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Hoffmann, R. A wiki for the life sciences where authorship matters. Nature Genetics (2008)

Tartaric Acid recovery from distilled lees and use of the residual solid as an economic nutrient for lactobacillus.

The recovery of tartaric acid (TA) from distilled vinification lees coming from the white and red winemaking technology was optimized using response surface methodology and Statistica 5.0 software. The sequential treatment of dissolving TA and further calcium tartrate (CaT) precipitation could be used to recover up to 92.4% of the initial TA when distilled white lees were used. The residual lees were employed as economic nutrients for lactic acid production by Lactobacillus pentosus CECT-4023 using hemicellulosic vine shoot hydrolysates as carbon source. Distilled lees after TA extraction used as nutrients provided values of lactic acid (18.4-18.9 g/L), global volumetric productivities (0.82-0.84 g/L.h), and product yields (0.69-0.70 g/g) similar to those achieved when using the general medium for Lactobacilli (18.6 g/L, 1.11 g/L.h, and 0.62 g/g, respectively) or lees without TA extraction (16.4-17.2 g/L, 0.96-1.21 g/L.h, and 0.61-0.66 g/g, respectively). This technology not only avoids pollutant disposal but also represents a commercial source of tartaric acid and economic nutrients for biotechnological processes.[1]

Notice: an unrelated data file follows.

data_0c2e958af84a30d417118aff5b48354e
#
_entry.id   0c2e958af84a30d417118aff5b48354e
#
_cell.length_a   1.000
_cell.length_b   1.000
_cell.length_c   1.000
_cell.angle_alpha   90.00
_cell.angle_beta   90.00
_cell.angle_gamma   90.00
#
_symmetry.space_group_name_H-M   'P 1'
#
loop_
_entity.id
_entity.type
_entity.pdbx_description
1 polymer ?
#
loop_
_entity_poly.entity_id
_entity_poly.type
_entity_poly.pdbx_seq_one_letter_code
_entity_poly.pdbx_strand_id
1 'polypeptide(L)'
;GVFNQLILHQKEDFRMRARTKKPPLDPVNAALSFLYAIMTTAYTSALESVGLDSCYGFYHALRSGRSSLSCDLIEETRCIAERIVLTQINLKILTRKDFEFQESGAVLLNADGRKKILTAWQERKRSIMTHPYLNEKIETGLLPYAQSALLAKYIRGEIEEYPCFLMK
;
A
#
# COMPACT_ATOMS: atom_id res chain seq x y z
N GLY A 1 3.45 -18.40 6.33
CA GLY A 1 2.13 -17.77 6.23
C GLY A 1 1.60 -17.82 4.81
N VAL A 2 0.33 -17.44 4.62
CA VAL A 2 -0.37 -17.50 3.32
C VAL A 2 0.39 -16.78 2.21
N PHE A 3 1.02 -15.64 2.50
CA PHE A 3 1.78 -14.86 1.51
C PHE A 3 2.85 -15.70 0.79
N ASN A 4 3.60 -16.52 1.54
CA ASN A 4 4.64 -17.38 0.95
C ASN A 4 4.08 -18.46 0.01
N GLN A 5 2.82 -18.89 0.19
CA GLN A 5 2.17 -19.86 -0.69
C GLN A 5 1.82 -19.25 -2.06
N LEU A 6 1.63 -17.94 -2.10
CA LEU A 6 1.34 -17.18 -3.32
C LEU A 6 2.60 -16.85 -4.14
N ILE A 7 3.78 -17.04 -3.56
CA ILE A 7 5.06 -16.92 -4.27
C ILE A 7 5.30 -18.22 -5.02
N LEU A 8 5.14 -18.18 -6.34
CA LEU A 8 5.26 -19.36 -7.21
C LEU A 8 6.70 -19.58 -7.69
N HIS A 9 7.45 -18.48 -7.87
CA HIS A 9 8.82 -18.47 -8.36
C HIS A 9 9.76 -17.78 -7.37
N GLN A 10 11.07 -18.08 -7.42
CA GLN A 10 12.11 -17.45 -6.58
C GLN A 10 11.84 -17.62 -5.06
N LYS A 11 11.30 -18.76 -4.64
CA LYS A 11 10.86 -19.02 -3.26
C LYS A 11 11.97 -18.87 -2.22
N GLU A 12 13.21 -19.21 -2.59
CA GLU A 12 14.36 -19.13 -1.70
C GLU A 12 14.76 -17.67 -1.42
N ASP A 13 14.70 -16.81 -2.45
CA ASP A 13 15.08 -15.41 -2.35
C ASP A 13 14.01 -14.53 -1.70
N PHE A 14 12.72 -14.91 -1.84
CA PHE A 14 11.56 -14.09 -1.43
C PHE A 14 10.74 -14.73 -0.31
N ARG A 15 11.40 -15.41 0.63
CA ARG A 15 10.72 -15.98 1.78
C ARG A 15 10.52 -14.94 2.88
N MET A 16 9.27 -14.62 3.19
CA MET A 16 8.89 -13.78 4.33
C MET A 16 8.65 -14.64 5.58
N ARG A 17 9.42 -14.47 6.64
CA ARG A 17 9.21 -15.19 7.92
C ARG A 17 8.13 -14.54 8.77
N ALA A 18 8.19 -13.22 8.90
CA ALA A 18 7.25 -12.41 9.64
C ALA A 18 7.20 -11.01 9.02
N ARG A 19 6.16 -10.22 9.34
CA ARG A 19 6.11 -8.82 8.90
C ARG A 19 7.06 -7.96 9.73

1. Tartaric Acid recovery from distilled lees and use of the residual solid as an economic nutrient for lactobacillus. Rivas, B., Torrado, A., Moldes, A.B., Dom??nguez, J.M. J. Agric. Food Chem. (2006) [Pubmed]
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